June 22, 2018

Over $42 Billion Invested in Renewable Energy Sector in India in 4 Years

The country is well on track to achieving 175 GW target of installed renewable energy capacity and trends suggest that the target will not only be achieved but exceeded, MNRE said.

India’s renewable energy sector attracted investments of over $42 billion over the past four years and green energy projects have created over 10 million man-days of employment per annum over the period. These figures are part of the list of 4-years achievements of the Modi government shared by the Ministry of New and Renewable Energy (MNRE).

June 21, 2018

City of London Corporation Sets Sights on Ten-Fold On-Site Generation Boost


The City of London Corporation is to deploy solar panels on a number of its buildings under plans that will see the governing body of the Square Mile source 100% renewable electricity from October 2018 onwards.

Members of its Policy and Resources Committee backed proposals to generate electricity on sites it owns across London, as well as invest in off-site renewables generation and purchase clean energy from the market.

June 20, 2018

India and France Building Strong Clean Energy Partnership

India and France are working to shape a strong development partnership, in the fields of technology, clean energy and infrastructure, said Sushma Swaraj.

India and France are working to shape a strong development partnership, including in the fields of science and technology, clean energy and infrastructure, External Affairs Minister Sushma Swaraj has said as she met the country's top leadership and discussed issues of mutual interest from a strategic perspective.

June 19, 2018

New York State to Lead New Offshore Wind Energy Research Effort


The new group will be known as the National Offshore Wind Research and Development Consortium. Officials say the group will be funded with an $18.5 million grant from the federal Department of Energy.

When launched, the group will bring together energy researchers, utility companies and other states to discuss ways to improve the development and utilization of offshore wind.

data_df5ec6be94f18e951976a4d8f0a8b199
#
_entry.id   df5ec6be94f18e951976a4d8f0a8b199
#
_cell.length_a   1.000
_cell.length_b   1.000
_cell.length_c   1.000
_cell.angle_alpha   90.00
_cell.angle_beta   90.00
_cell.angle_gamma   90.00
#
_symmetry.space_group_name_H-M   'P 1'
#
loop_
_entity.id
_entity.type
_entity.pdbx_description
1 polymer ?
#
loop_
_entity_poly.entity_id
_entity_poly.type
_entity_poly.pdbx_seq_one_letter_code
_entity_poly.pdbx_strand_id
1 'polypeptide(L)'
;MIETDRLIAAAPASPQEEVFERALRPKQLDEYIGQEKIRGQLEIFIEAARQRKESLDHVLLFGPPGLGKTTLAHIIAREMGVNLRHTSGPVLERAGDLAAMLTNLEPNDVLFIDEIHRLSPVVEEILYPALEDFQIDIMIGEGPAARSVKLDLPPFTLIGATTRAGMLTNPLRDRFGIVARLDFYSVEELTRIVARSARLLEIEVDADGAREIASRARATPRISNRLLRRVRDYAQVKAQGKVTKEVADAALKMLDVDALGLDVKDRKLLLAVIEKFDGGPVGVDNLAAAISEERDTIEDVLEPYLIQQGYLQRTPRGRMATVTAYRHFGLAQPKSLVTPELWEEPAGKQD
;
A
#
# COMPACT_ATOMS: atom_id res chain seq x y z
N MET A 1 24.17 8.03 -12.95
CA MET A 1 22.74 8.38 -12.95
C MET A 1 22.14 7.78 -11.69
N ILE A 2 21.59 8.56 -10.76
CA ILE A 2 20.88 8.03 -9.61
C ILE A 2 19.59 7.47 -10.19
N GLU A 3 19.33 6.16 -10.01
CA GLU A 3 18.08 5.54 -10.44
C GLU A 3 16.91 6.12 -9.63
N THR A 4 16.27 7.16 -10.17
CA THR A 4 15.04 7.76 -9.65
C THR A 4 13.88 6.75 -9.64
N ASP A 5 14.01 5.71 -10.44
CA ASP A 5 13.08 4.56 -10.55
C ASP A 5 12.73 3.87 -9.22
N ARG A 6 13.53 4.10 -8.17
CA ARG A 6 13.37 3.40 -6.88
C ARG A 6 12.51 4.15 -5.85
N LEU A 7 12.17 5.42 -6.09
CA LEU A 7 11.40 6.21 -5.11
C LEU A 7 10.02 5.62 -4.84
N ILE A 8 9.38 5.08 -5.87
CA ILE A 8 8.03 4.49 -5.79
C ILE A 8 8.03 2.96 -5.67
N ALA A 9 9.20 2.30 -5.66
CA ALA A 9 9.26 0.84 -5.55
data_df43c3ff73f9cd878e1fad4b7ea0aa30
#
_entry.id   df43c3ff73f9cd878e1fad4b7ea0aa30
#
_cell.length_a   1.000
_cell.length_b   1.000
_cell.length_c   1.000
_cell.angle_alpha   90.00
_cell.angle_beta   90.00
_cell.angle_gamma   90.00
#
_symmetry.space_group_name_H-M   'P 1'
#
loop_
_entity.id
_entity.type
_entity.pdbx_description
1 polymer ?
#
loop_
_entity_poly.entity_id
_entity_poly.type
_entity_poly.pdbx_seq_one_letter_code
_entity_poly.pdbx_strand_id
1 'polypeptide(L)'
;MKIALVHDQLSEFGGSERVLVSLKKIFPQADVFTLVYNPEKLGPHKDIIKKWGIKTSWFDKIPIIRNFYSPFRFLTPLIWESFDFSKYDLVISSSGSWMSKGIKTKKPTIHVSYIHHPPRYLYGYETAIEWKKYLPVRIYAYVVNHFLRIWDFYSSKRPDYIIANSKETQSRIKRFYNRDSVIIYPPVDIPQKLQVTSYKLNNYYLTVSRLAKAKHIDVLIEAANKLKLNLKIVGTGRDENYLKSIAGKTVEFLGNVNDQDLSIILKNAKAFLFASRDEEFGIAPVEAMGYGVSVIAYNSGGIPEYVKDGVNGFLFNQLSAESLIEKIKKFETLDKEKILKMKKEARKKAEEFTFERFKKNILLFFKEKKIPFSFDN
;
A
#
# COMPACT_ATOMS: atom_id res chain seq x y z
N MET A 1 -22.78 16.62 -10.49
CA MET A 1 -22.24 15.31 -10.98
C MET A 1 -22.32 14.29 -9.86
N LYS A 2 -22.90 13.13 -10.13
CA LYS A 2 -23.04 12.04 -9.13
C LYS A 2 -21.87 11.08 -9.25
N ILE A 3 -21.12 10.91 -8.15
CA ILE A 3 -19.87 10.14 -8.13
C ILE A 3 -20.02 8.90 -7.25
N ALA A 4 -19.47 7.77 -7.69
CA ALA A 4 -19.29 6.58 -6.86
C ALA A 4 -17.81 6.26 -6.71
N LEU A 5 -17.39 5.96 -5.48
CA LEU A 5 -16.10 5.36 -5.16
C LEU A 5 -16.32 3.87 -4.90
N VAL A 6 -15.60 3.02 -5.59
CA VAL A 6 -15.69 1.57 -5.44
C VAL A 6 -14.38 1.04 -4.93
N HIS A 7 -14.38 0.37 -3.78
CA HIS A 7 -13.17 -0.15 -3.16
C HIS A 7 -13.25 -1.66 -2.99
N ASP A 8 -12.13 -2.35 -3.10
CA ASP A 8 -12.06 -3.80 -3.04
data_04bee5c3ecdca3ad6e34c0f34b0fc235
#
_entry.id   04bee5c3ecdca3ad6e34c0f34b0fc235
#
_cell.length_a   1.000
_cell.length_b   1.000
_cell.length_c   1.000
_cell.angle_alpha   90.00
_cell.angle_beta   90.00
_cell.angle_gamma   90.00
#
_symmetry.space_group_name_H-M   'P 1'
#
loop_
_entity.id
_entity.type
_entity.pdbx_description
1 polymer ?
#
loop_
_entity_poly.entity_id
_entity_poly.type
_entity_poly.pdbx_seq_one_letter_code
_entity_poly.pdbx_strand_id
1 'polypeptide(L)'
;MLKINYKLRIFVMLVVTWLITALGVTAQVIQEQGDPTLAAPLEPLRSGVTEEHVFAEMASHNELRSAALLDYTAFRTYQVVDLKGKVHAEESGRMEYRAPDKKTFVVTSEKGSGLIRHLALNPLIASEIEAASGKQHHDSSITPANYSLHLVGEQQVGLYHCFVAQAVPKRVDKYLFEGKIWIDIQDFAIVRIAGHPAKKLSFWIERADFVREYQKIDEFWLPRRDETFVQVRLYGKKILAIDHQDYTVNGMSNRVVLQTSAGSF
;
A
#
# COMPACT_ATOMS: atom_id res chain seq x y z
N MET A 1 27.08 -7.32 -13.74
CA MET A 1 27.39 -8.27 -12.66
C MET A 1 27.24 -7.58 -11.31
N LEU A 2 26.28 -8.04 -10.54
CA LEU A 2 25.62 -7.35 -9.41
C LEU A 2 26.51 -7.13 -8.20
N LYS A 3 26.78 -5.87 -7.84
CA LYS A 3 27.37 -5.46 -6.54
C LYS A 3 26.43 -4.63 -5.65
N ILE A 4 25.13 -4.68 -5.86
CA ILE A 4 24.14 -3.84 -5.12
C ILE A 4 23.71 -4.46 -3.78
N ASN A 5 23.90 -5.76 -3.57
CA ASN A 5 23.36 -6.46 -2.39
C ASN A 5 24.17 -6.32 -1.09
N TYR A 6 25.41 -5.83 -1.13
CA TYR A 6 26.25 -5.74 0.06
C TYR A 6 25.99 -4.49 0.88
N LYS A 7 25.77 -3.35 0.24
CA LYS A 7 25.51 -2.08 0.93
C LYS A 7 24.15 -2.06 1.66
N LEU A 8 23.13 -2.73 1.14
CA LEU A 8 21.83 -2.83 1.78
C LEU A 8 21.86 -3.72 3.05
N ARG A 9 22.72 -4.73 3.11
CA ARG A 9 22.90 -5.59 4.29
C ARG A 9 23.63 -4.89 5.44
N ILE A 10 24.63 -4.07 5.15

By 2030, the state plans to have 2.4 gigawatts of offshore wind, enough energy to power up to 1.2 million homes.

Democratic Gov. Andrew Cuomo announced the state's involvement on Friday.



June 17, 2018

New Leaders of Italy and Spain Smile on Renewables

Political shifts have changed the energy outlook in two key energy markets.


New political leaders in Italy and Spain have brightened the outlook for renewables in two of Europe’s biggest energy markets. 

In Italy, the fourth-largest economy in Europe, new Prime Minister Giuseppe Conte said in his inaugural speech this month that “we will work to speed up the process, already in progress, of the ‘decarbonization’ of our production system.”

June 15, 2018

China’s Bombshell Solar Policy Shift Could Cut Expected Capacity by 20 Gigawatts

Demand in China exceeding expectations? Analysts say “that is not going to be the case anymore.”


China’s recently announced changes to national solar policies will bring significant impacts for the global PV market and possibly the first contraction in global PV demand since before 2000, according to GTM Research. 

The country’s National Energy Administration, the National Development and Reform Commission and the Ministry of Finance released new guidance that terminates any approvals for new subsidized utility-scale PV power stations in 2018.

China will also reduce its feed-in tariff for projects by RMB 0.05 per kilowatt-hour (a fraction of a U.S. cent), cap distributed project size at 10 gigawatts (down from 19 gigawatts), and mandate that utility-scale projects go through auctions to set power prices. Projects connected to the grid past June 1 will not receive feed-in tariffs. 

June 14, 2018

Demand Response Facing De-Rating in Irish Capacity Market



De-rating curves for other storage units by initial capacity and duration of storage at full output.


Demand side response in the Irish Capacity Remuneration Mechanism (CRM) is to face de-rating factors already applied to storage duration limits under new rules confirmed by the country’s electricity market authority.



For the forthcoming T-1 auction for capacity year 2019/20 the Single Electricity Market (SEM) Committee has ruled that Demand Side Units (DSUs) with a limited duration for their demand reduction of less than or equal to 6 hours will be hit with the same de-rating factors used for energy storage.

This ‘Maximum Down Time’ has been judged to be equivalent to a storage unit’s hours of storage as like short duration batteries, a DSU with limited demand reduction capabilities “does not deliver the same benefit to adequacy as a unit that does not limit its dispatch”, according to the SEM Committee.
These units will therefore have the same de-rating curves applied as those used for non-pumped storage assets